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Young Ahmed
e353e7ec-992a-4aa7-b3f5-40fd9f1967b9.png Friday March 6th, 2020
Made-In-Hong-Kong.jpg?sha=f4fef0025a42abb1
Fruit Chan 1997 108 min DCP
2:00pm 4:30pm 7:00pm 9:30pm

A lime-green color palette combined with artsy jump cuts will, for me, always conjure a set of blissed-out 1990s Garnier Fructis commercials. The kind of health and optimism they exude, the models obnoxiously implying "We are young, beautiful, cosmopolitan Europeans and the world belongs to us," is diametrically opposed to the use to which these visual markers are put in Fruit Chan's nihilistic juvenile delinquent tragedy Made in Hong Kong (1997), which appropriates these Western triumphalist aesthetics in the service of a tale of desperate love and class war in a post-colonial territory about to be absorbed by the last remaining Communist world power.

From the first frame, we are in a thoroughly globalized cultural environment. Aside from frequent references to triads, there isn't much in Made in Hong Kong that couldn't have happened in any other global metropolis; it needs its title just tell us that it was in fact not made in Taipei or Rio de Janeiro. Gauging by the ubiquity of posters for Natural Born Killers, My Own Private Idaho, Leon: The Professional, and the 1992 Dream Team, the characters could be Americanized youths anywhere. But while the locale is prey to cultural imperialism, the time period is absolutely unmistakable. Our protagonist, sinewy young thug Autumn Moon (Sam Lee), pairs a tight mock turtleneck with huge swishy pants, orange Arnette wraparounds with a white Nike visor, and tartan creepers with a massive North Face fannypack. Couple all that with Chan's affinity for fisheye lenses and cheesy timelapses and it doesn't get much more nineties than this.

But Made in Hong Kong is more than just a harkening to the era of chokers and butterfly clips. It confronts the heavy sensation of futurelessness felt not only by youths in post-handover Hong Kong but by anyone to whom late capitalism seems inescapable. Bleak assessments of the state of things, like "The world is a total mess," "The world's coming to an end,"and "It's all hypocrisy," are spoken with the matter-of-factness of observations about the weather. Susan (Ka-Chuen Tam) and Moon both make alarmingly strong cases for suicide, and Chan's directorial voice seems to support their argument. The film has an ultra-ironic coda in which a chipper People's Radio of Hong Kong announcer introduces a speech by Mao on China's youth being synonymous with its future. But "the youth's" stated position is quite different. To wit: "If we die young, we'll be forever young." Ouch.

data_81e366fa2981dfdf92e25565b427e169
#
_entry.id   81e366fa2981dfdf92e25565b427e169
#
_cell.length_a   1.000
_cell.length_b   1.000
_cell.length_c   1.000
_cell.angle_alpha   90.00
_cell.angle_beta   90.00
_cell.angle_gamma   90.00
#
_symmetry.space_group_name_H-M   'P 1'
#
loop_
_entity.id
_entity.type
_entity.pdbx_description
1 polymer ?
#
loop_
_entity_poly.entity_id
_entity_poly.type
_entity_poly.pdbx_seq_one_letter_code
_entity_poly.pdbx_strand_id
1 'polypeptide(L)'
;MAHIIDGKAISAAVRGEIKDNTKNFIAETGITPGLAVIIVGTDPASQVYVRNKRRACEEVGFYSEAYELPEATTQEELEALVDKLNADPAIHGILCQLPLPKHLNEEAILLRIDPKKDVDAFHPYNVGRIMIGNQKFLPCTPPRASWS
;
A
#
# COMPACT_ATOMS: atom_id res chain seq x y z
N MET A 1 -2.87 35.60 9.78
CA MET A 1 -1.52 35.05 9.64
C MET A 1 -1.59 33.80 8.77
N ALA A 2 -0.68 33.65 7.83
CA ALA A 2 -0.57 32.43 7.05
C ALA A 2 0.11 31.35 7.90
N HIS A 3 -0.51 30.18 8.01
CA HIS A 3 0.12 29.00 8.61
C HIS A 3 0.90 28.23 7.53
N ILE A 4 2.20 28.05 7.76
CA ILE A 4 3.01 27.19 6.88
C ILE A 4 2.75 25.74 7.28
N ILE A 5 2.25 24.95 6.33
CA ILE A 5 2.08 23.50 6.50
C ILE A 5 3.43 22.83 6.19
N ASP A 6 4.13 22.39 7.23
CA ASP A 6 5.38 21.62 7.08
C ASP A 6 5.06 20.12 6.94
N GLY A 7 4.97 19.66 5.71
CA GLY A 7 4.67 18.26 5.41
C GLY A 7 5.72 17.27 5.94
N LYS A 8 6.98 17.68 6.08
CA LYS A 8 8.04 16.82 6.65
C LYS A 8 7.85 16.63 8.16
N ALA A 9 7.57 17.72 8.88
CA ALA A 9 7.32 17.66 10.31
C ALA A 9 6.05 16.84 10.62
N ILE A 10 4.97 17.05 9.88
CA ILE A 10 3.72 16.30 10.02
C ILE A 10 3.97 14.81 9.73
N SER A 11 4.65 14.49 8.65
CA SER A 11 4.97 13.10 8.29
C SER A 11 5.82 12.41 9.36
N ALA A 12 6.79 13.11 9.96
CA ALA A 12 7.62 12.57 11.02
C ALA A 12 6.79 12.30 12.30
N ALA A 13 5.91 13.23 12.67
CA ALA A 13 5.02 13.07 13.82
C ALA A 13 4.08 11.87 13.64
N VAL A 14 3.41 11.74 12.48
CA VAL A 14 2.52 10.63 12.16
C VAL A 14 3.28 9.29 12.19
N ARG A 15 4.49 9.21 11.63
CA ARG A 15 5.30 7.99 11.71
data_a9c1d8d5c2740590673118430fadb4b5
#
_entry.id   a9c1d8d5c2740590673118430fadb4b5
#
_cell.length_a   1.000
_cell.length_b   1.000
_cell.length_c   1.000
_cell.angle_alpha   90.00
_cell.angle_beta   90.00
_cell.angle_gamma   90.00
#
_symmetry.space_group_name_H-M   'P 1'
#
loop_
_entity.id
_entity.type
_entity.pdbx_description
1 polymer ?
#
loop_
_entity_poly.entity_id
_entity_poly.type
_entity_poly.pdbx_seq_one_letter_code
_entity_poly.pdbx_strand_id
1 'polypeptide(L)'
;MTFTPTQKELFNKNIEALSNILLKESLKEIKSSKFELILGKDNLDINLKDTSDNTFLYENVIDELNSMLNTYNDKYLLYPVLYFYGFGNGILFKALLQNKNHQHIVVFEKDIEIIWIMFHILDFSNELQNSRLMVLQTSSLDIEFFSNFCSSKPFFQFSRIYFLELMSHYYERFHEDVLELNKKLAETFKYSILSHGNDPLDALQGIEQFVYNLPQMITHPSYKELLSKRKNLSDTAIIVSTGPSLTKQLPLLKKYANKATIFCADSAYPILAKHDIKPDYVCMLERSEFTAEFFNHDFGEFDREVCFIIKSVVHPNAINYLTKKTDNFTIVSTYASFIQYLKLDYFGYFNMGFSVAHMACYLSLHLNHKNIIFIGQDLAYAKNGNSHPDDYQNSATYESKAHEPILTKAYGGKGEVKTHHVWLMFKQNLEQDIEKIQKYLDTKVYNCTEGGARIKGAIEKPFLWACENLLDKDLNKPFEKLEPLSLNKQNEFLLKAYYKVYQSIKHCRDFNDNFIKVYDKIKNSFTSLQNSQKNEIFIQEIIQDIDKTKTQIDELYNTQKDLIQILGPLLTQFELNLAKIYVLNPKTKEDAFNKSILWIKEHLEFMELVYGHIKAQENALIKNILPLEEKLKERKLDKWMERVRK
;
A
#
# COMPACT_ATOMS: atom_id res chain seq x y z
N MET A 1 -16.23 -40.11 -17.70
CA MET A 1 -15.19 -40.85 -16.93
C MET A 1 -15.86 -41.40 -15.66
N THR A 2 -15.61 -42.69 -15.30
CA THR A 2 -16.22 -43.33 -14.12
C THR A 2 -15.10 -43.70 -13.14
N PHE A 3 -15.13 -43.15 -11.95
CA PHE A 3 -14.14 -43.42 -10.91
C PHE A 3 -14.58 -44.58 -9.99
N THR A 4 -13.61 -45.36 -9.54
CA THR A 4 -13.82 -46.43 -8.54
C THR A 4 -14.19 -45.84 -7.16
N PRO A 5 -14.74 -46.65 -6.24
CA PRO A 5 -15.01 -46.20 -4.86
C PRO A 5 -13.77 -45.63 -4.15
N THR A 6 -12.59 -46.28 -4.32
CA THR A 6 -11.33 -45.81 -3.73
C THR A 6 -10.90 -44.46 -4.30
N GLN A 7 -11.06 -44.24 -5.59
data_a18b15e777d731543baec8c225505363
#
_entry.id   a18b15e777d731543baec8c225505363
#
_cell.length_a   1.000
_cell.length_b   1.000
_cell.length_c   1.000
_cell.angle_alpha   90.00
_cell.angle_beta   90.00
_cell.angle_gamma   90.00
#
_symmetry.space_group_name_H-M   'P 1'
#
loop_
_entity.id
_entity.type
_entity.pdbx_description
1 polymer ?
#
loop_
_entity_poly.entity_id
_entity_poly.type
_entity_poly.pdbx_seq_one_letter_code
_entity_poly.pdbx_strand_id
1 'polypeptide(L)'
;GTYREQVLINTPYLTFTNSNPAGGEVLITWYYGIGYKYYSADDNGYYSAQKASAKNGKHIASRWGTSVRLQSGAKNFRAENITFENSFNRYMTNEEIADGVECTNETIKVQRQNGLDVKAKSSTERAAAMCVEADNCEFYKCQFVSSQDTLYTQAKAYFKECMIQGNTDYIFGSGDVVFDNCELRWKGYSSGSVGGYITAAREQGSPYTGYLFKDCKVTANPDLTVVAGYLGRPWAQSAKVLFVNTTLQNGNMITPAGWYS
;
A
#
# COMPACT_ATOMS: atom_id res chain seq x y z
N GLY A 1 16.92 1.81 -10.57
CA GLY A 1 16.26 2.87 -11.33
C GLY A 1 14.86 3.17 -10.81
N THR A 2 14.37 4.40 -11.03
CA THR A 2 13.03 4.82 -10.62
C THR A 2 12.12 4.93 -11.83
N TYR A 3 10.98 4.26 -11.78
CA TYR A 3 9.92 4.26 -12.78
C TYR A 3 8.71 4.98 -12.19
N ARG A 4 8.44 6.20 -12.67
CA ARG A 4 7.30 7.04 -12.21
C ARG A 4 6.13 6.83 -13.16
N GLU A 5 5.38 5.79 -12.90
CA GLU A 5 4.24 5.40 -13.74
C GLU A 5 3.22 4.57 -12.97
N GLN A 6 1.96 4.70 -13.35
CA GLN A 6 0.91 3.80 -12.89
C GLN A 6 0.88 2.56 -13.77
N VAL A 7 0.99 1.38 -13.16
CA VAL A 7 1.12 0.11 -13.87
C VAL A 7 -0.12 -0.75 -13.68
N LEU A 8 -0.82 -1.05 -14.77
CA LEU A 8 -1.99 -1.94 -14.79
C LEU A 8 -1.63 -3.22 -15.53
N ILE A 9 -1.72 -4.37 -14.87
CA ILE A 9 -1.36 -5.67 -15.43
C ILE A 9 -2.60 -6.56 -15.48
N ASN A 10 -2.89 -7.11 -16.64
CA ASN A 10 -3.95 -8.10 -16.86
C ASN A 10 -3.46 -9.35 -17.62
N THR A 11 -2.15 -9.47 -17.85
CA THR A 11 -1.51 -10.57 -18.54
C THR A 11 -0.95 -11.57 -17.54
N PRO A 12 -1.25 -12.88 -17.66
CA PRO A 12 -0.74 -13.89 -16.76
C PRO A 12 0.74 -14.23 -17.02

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Johnny Mnemonic
Robert Longo 1995 96 min
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Nam June Paik 1986 31 min
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Brett Leonard 1995 106 min
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Jon Rafman 2017 16 min
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Corneliu Porumboiu 2019 97 min DCP
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Carmen and Geoffrey
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Bong Joon-ho 2019 131 min
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Stanley Kubrick 1980 146 min DCP
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Quentin Tarantino 1994 154 min DCP
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Tim Burton 2001 119 min 35mm
12:10am
James McTeigue 2005 132 min DCP
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Carlo Mirabella-Davis 2020 94 min DCP
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David Lynch 1986 121 min DCP
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Fruit Chan 1997 108 min DCP
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Rainer Werner Fassbinder 1972 124 min DCP
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Jan Komasa 2019 116 minutes min DCP
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Levan Akin 2019 113 min DCP
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D.W. Young 2019 99 min DCP
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12:15pm 2:30pm 4:45pm 7:00pm* 9:20pm
Jean-Pierre Dardenne and Luc Dardenne 2019 84 min DCP
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Horace Jenkins 1982 90 min DCP
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Sande N. Johnsen 1966 72 min Digital Video
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